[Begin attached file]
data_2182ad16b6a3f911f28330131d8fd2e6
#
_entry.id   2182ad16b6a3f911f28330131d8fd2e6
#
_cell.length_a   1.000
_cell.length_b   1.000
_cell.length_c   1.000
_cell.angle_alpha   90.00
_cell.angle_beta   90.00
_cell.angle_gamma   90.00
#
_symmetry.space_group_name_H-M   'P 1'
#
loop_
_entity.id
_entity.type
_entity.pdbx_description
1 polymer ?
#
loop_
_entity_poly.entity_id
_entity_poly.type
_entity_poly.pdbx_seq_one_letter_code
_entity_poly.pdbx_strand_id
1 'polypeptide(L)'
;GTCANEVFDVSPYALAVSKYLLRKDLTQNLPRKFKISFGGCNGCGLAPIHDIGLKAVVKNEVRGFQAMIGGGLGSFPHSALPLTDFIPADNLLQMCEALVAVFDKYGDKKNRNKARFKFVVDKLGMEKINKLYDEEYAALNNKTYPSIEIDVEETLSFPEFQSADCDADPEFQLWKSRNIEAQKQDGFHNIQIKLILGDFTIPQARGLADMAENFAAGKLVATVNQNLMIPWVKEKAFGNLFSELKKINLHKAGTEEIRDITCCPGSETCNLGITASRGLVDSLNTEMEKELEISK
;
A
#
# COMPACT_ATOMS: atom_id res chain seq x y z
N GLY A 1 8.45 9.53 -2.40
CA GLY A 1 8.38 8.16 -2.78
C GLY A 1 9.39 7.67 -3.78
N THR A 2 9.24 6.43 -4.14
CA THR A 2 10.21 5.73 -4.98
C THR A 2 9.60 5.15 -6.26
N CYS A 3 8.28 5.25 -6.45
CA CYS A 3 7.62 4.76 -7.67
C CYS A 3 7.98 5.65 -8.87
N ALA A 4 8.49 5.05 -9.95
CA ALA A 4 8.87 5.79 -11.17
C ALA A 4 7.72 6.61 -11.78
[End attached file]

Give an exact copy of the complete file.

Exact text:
data_2182ad16b6a3f911f28330131d8fd2e6
#
_entry.id   2182ad16b6a3f911f28330131d8fd2e6
#
_cell.length_a   1.000
_cell.length_b   1.000
_cell.length_c   1.000
_cell.angle_alpha   90.00
_cell.angle_beta   90.00
_cell.angle_gamma   90.00
#
_symmetry.space_group_name_H-M   'P 1'
#
loop_
_entity.id
_entity.type
_entity.pdbx_description
1 polymer ?
#
loop_
_entity_poly.entity_id
_entity_poly.type
_entity_poly.pdbx_seq_one_letter_code
_entity_poly.pdbx_strand_id
1 'polypeptide(L)'
;GTCANEVFDVSPYALAVSKYLLRKDLTQNLPRKFKISFGGCNGCGLAPIHDIGLKAVVKNEVRGFQAMIGGGLGSFPHSALPLTDFIPADNLLQMCEALVAVFDKYGDKKNRNKARFKFVVDKLGMEKINKLYDEEYAALNNKTYPSIEIDVEETLSFPEFQSADCDADPEFQLWKSRNIEAQKQDGFHNIQIKLILGDFTIPQARGLADMAENFAAGKLVATVNQNLMIPWVKEKAFGNLFSELKKINLHKAGTEEIRDITCCPGSETCNLGITASRGLVDSLNTEMEKELEISK
;
A
#
# COMPACT_ATOMS: atom_id res chain seq x y z
N GLY A 1 8.45 9.53 -2.40
CA GLY A 1 8.38 8.16 -2.78
C GLY A 1 9.39 7.67 -3.78
N THR A 2 9.24 6.43 -4.14
CA THR A 2 10.21 5.73 -4.98
C THR A 2 9.60 5.15 -6.26
N CYS A 3 8.28 5.25 -6.45
CA CYS A 3 7.62 4.76 -7.67
C CYS A 3 7.98 5.65 -8.87
N ALA A 4 8.49 5.05 -9.95
CA ALA A 4 8.87 5.79 -11.17
C ALA A 4 7.72 6.61 -11.78